Europe benched in high tech 'Champions League' says ASML

Calls for stronger team play in the global economic tournament

The EU needs to get serious and act more decisively and collectively if it wants economic security, especially in advanced technology, as it is trailing global rivals such as Japan, China, and the US.

This was the sobering opinion from Dutch photolithography giant ASML at a conference on European competitiveness and economic security organized by the European Policy Center last week.

ASML's EU Government Affairs Lead, Wouter Baljon, told the conference that the world was in the midst of a technology war, that China is trying to increase its leverage, and the US is using export controls as an economic weapon, while the EU, taken as a whole, can't be considered to be even in the "Champions League" when it comes to high tech.

The EU doesn't have the same number of state officials looking into economic security as other major players on the world stage, and is "living in la la land" about the battle for control of the technology market.

ASML was in the news in recent years after being caught up in the "chip wars" between Washington and Beijing. The Dutch biz is regarded as Europe's most valuable tech company because it is one of the leading developers of the photolithography machines used in chip manufacturing, and currently the only source for the most advanced extreme ultraviolet lithography (EUV) gear.

It was claimed at the start of this year that ASML had canceled shipments of some less advanced deep ultraviolet (DUV) machines to China under pressure from the Biden administration ahead of new and stricter regulations.

The company has at times appeared less than satisfied with the situation, with CEO Peter Wennink once complaining that ASML has given up enough sales opportunities at the behest of the US.

At the conference, ASML's Baljon said the battle had actually been going on for 50 years, but that people are now aware there is a European company involved thanks to media coverage.

However, Baljon said the chip equipment conflict had been unleashed by the US in 2022 when the export controls were introduced "outside of the multilateral fora in which there was previously discussion on these topics."

On economic security, Baljon used the football analogy of a Champions League, in which he counted the US, China, and Japan, with the EU relegated to the second tier.

"If you think of the Europa League or tier 2, we look at countries in our industry like Korea, like Taiwan, and at best, the EU as a collective," he said. If you listen to European Commissioner Thierry Breton, the EU aspires to be in the Champions league, Baljon stated, "but for high technology, they struggle to perform at Europa League level."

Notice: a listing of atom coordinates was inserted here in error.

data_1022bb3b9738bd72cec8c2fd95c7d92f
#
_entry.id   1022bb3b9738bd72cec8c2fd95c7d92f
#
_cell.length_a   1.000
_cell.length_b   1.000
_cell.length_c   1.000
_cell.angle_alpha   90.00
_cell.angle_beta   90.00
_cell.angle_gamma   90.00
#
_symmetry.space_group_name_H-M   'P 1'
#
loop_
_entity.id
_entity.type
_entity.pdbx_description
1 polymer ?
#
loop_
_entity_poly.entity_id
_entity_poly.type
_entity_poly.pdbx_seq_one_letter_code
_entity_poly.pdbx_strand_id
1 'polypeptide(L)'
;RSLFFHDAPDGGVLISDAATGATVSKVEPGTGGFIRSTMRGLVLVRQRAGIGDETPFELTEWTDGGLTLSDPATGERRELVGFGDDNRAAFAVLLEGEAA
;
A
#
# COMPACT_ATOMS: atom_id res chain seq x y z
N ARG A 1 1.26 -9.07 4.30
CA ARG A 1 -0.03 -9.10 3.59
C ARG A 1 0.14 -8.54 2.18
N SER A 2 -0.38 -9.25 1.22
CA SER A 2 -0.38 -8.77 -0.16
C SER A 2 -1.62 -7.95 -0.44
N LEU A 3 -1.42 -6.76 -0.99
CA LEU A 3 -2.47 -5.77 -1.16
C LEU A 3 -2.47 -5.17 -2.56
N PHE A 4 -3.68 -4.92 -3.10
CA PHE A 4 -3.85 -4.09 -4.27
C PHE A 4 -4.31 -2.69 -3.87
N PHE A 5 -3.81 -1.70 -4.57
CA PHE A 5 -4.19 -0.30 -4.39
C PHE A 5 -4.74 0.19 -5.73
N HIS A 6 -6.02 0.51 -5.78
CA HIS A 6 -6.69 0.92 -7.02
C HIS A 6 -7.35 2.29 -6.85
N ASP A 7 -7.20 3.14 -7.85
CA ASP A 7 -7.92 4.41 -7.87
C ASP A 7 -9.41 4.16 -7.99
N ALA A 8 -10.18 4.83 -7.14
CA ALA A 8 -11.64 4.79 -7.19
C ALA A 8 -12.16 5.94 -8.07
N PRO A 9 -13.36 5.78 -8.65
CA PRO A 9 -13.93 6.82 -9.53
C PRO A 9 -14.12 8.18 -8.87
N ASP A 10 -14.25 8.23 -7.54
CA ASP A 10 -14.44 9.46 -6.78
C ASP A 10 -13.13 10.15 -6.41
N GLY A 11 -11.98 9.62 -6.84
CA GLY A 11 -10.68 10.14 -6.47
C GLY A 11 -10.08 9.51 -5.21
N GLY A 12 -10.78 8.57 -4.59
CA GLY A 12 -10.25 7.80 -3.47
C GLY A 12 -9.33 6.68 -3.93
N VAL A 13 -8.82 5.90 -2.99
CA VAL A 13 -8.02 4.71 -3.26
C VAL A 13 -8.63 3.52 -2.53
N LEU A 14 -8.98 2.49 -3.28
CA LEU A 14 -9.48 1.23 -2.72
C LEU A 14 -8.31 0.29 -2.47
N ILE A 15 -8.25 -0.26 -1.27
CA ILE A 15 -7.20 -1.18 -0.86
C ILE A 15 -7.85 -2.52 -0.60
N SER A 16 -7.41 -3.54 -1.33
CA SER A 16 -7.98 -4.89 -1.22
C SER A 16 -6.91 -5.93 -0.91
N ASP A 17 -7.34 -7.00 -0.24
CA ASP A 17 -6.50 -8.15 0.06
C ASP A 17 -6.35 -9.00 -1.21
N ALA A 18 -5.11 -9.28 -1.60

"We are not an incumbent, unfortunately, we as the EU27 are a challenger, and we need also the instruments and approaches to reflect this," he said. But the European Commission is "only as geopolitical as the Franco-German axis allows it to be," Baljon claimed.

When it comes to the global stage and the "rules and reflexes" for the art of geoeconomic statecraft, Baljon said there are effectively three or maybe four European countries that have played a significant part, "and one has unfortunately left the European Union."

He warned the consequences of this trade conflict will likely extend beyond the chip industry.

"If you think about China announcing controls on gallium, germanium, and rare earth metals, China is trying to increase its leverage and is not using it yet – but who knows what is what is to come," he said.

Baljon appeared to imply that Europe needs to wake up to the new geoeconomic reality.

"We haven't acknowledged that export controls have become an industrial policy instrument. We still live in this la la land that it's about dual-use goods, it's military-civil fusion. But if you look at what the United States is doing, it's all about curtailing the ability of China to make industrial progress," he said.

If Europe wants economic security and to join the big league, the only way it can get there is by acting collectively, Baljon stated.

"I'm not necessarily advocating for a bigger role of the European Commission, even though that would help, but European member states coming together and involving industry a little more clearly," he said.

You can view the full conversation, below, at the 3:44 mark. It's an interesting watch.

Youtube Video

In its most recent financial results, for Q3 of 2023, ASML reported net sales of €6.7 billion ($7.2 billion), down a little from the previous quarter, but said it expected the Q4 figures to show sales between €6.7 and €7.1 billion ($7.2-7.7 billion). ®

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